Need to write an employee review? Chances are you’re dreading it. These dos and don’ts will help you write a review that will deliver the results you and your employees want.
Simple tips to make your reviews positive and productive
Performance reviews are among the most valuable resources in a manager’s toolbox, yet many managers don’t know how to give a performance review of an employee. Here are 10 dos and don’ts to help you create a positive and productive experience.
1. Avoid surprises
DON’T: Wait until the review to address issues, or surprise the employee at the review with unexpected negative feedback.
Why Not?: This disallows the opportunity for the employee to correct the problem and work toward a positive review.
DO: Provide immediate feedback when issues arise and work with the employee to address issues. Meet with the employee throughout the review period.
POWER PHRASE / What to say: “As we discussed before…”
POISON PHRASE/ What not to say: “I’ve been meaning to tell you… “
DON’T: Wait until just before the assessment to write an employee review.
Why Not?: It’s easy to forget performance. Your review needs to reflect the entire performance period, and this takes advanced preparation.
DO: Document exemplary and poor performance throughout the year to keep track and be automatically prepared when review time comes using process improvement forms and documentation such as the “Instant Performance Documentation Form.”
POWER PHRASE / What to say: “I’ve reviewed my records from the past year and found…”
POISON PHRASE/ What not to say: “I didn’t have time to…”
3. Proper use of phrases for performance reviews
DON’T: Apply ready to use phrases for employee performance reviews without tailoring them.
Why Not?: Sample phrases for employee feedback are designed to get a manager started and to be completed with specific examples and personalized comments.
DO: Adapt phrases such as the ones in How to Say It: Performance Reviews to the individual situation.
POWER PHRASE / What to say: “Delivers feedback in a constructive manner. She was able to help tech support understand our needs for change.”
POISON PHRASE/ What not to say: “Delivers feedback in a constructive manner.”
4. Keep it professional
DON’T: Chat about personal topics in the review.
Why Not?: Even a friendly inquiry into childcare issues or about parents who are ill could be interpreted by the employee to be evidence of discrimination.
DO: Stick with issues related to the employee’s performance and conduct in the workplace.
POWER PHRASE / What to say: “‘We’re here today to review the successes and lessons from last year and to make plans for next year.”
POISON PHRASE/ What not to say: “How are the kids?”
5. True balance
DON’T: Provide exclusively negative feedback, even where there are serious performance concerns.
Why Not?: It can be demoralizing and demotivating and a review that only contains negatives makes a supervisor appear unfair, which can work against your company should you need to defend a claim.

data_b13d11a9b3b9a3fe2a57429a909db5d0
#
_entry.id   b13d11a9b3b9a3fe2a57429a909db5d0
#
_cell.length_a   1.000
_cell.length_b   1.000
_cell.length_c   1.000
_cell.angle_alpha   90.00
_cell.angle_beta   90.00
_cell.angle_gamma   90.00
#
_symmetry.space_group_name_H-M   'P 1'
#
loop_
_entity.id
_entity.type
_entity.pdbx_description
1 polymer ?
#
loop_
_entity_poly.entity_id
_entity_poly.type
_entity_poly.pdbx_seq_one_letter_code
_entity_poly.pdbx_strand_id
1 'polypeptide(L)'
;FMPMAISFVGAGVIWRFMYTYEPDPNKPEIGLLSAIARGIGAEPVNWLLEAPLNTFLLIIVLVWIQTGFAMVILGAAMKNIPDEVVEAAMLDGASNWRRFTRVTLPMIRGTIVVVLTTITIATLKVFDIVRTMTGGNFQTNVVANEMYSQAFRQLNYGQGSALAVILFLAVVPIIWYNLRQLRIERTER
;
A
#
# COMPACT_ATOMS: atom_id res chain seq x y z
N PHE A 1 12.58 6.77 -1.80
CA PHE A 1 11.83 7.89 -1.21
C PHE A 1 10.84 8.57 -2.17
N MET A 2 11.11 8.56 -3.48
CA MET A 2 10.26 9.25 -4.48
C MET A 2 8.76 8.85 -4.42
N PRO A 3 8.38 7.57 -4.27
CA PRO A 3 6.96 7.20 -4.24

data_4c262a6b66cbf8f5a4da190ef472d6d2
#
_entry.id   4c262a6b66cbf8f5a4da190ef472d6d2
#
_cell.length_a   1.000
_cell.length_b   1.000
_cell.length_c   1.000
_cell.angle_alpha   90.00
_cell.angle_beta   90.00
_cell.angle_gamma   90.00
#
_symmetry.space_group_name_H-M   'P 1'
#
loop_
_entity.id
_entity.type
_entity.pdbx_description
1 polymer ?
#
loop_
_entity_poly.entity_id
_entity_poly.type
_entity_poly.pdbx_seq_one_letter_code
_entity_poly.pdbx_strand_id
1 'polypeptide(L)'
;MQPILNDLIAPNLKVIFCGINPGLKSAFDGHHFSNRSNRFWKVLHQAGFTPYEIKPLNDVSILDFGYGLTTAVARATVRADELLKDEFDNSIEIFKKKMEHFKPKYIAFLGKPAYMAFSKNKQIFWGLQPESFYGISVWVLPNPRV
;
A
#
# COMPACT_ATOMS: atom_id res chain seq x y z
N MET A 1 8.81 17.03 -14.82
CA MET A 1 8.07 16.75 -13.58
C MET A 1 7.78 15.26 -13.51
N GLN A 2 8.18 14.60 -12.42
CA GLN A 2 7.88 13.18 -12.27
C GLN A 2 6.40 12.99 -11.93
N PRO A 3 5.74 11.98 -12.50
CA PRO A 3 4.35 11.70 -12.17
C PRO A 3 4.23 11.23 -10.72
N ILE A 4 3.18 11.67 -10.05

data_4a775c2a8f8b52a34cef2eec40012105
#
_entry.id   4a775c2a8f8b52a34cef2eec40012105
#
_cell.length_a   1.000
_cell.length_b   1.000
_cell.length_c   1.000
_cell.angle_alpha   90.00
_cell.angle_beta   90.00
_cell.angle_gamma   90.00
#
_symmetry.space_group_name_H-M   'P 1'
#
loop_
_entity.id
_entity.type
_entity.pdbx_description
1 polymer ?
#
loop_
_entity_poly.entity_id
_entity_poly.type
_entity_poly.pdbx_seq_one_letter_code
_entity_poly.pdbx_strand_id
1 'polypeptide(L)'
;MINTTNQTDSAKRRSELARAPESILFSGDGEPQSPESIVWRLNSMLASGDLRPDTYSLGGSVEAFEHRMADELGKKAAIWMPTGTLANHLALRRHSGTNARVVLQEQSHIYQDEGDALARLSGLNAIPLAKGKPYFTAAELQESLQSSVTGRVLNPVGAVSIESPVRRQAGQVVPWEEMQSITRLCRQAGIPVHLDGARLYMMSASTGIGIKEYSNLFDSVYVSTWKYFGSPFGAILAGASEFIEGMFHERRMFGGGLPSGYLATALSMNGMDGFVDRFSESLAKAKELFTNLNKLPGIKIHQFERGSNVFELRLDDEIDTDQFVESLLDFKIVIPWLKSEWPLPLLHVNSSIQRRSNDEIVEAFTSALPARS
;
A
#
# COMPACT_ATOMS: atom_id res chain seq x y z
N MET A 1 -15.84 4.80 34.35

DO: Acknowledge the employee’s contributions and positive efforts.
POWER PHRASE / What to say: “There was some improvement in the area of…
POISON PHRASE/ What not to say: “I can’t find anything to acknowledge you for.”
6. Show respect
DON’T: Raise your voice, make personal attacks, use sarcasm or belittle.
Why Not?: An employee who feels respected is more receptive when told of performance problems. Employment court cases are often about hurt feelings.
DO: Speak with respect.
PowerPhrase / What to say: “I understand you’ve given this your best effort, and you need to know that it’s still not up to standard.”
POISON PHRASE/ What not to say: “If this is what you do when you try, I’d hate to see what would happen if you didn’t.”
7. Be committed to accuracy
DON’T: Make promises you cannot deliver on.
Why Not?: Promises can be regarded as a verbal contract.
DO: Speak accurately. Make sure “possibilities” are presented as such.
PowerPhrase / What to say: “The goals and improvements we set will increase your chances to be in a position to…”
POISON PHRASE/ What not to say: “This time next year, you’ll be in a position to… this time next year.”
8. Your best employees
DON’T: Skip the review for employees who are doing a good job.
Why Not?: Employees need to hear about it when they’re doing well.
DO: Discuss specific strengths and set goals.
PowerPhrase / What to say: “I’m looking forward to your review because it’s been a great year.”
POISON PHRASE/ What not to say: “You’re past needing a review. I don’t have time.”
9. Performance review response from the employee
DON’T: Do all the talking.
Why Not?: When you allow a performance review response from the employee your employee will be more open to accepting your decision, having been heard.
DO: Acknowledge their explanations, even if you do not intend to change your conclusions.
PowerPhrase / What to say: “I invite your input in the review. I want to hear how you see it.”
POISON PHRASE/ What not to say: “You’re just making excuses.”
10. How to document
DON’T: Document conclusions.
Why Not?: Only facts are relevant in court.
DO: Document facts. Document concrete examples of performance that lead you to your conclusions, without documenting the conclusion.
PowerPhrase / What to say: “Called me a ‘micromanaging witch.’ “
POISON PHRASE/ What not to say: “Doesn’t like working for a woman.”
Take the time to review performance effectively
An excellent resource for understanding the TIPS system in greater detail is Janelle Brittian and my book How to Say It Performance Reviews.